It's probably true of all broad scope treaties and agreements between nations that after the handshakes (and elbow knocking these days) there is a brief period of relief followed by the noise of advancing hordes of tut-tutting bureaucrats who will ponder the finer details of what's what and twist the interpretations in all manner of ways.
And it is the advance of the bureaucrats that is imminently about to descend across Europe. Every state will have its debate warriors and scribes there to scratch away the superfluity of the agreement and instead drill down to the crunch issues that divide the parties. With Brexit, this could go on for quite a long time - it's an international civil service golden egg moment - years of paperwork, reporting, consulting, amending, re-writing, changing direction and so on and so on. Yet we might consider this to be the dreary mechanical stuff of Western democracy, for without it we have rules by diktat and imposition rather than by tediously worked out detail. So let's face it - most of us cringe at the prospect of analysing every nut and bolt of the agreement, it takes that special breed of nerd to be able to undertake and enjoy such a mind-blowing amount of tedium and come up waving tomes of reportage that, frankly, very few people will ever read. But it's that very analysis and scrutiny that distinguishes the democracy from the dictatorship, that enables politicians to lift weighty volumes in their democratic chambers and assert that the detail has been looked into and the will of the people has been upheld. So, a little bit of a 'good luck chaps' smile toward our doughty civil servants - we don't much care for you as a species but we know you're a necessary part of the way of life we all cherish.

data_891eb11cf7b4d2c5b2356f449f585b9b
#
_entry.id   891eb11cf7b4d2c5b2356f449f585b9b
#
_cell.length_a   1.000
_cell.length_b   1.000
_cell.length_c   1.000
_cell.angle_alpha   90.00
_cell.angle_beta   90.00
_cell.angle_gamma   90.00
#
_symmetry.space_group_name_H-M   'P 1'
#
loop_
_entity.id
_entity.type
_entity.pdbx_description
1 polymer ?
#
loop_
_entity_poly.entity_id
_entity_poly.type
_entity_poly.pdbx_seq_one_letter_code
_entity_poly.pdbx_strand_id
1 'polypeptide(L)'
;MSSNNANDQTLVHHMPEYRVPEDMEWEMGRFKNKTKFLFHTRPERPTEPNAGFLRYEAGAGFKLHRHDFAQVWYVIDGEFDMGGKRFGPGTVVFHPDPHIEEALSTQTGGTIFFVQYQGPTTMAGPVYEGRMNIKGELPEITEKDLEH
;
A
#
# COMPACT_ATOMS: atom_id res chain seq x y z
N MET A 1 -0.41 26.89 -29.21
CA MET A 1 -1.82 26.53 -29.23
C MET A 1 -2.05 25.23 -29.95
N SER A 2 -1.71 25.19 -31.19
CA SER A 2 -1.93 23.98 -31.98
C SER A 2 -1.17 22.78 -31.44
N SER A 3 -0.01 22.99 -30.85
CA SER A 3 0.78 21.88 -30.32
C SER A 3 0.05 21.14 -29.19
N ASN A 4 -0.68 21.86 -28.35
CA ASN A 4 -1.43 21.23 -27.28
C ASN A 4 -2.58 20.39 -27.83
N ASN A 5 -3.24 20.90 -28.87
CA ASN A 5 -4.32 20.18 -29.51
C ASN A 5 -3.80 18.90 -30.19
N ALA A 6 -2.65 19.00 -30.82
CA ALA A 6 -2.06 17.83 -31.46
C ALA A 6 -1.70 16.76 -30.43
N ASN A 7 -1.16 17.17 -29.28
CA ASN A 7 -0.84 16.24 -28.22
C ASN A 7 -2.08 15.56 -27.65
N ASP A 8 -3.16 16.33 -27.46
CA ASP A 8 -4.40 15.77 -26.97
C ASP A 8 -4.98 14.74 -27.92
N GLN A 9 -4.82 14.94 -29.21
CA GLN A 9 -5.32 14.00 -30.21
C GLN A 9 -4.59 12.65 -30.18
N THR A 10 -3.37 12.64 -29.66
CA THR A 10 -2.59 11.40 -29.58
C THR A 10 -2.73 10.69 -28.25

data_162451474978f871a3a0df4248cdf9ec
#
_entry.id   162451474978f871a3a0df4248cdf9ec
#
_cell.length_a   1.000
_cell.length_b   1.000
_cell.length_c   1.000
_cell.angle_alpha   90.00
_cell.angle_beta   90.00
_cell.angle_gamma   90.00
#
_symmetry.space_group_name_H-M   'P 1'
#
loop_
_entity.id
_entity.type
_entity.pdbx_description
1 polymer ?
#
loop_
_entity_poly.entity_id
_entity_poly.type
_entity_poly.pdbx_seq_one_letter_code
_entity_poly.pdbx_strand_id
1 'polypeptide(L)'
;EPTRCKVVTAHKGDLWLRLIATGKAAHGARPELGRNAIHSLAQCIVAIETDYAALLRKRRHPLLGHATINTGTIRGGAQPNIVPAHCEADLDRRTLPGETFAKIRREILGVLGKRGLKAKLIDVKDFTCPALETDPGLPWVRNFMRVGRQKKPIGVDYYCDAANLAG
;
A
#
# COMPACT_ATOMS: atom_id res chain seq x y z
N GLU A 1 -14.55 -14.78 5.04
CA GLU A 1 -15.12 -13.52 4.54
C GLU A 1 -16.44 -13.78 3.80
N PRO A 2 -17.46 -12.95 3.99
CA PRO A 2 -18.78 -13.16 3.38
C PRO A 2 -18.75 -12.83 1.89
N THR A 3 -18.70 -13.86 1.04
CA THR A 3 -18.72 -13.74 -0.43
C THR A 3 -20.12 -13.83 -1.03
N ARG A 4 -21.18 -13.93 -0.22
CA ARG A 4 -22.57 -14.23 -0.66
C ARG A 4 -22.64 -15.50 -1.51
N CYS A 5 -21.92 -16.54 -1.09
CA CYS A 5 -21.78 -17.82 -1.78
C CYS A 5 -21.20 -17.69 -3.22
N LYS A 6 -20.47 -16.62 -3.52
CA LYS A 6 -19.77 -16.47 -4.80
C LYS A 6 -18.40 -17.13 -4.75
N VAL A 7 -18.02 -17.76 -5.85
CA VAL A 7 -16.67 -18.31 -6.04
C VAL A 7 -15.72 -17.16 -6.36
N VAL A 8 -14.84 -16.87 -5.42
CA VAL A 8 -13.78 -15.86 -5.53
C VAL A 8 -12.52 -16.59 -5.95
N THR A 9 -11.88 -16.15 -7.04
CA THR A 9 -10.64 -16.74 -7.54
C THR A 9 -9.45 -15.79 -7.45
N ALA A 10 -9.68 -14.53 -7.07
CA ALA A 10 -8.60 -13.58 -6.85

This brings Bristling Brock to the lofty halls of the BBC. Even now, after the thrust of Brexit and trade agreements have been reached, we have the ever lovely to look at battery of lady political reporters still twisting their scalpels into any politician who deigns to put his or her head above the parapet. Their mantra must be 'Let us sow doubt, gloom, awful predictions and question for ever why so and so didn't do something before now !' Old John the Baptist had nothing on the current swathe of BBC Ladies. So why can't these undoubtedly smart and accomplished reporters actually switch their tone - occasionally if not always - to one of support, positivity, and faith in the future ? Are we so inured to gloom and set-back in this country that we cannot actually get by without a daily dose of catastrophe ? (BB won't even go there about Eastenders in this context....). Not that long ago, we were, on the whole, a positive nation, sometimes up against it, but nevertheless cheekily upbeat. We need that back. We need the nation to start feeling good about itself, about the prospects, the opportunities and the mental well-being of feeling positive, we need to start caring about our nation state and what it means to the way-of-life we understand and seek. Not everything will go our way and we must be clever enough and determined enough to overcome these hurdles, but unless we start believing in the future as a positive and opportunity strewn pathway then we'll stay stuck in the mire. So come on, BBC, put those clever reporters to an infinitely better use.
Having said all that - the Brits are - once again - disgracing themselves in foreign parts. First we have skiers in the French Alps and then we have the backpackers letting everyone know about the worst of British culture in Australia. We seem as a nation to have a penchant for selfishness and irresponsible behaviour whether we are over indulged nouveau riche or lager louts incapable of understanding the most basic of behavioural boundaries. We may be smarter, and more technologically savvy these days, but it seems there are still many who haven't yet risen above the bog when it comes down to individual behaviour, common sense and social responsibility.
Saints preserve us !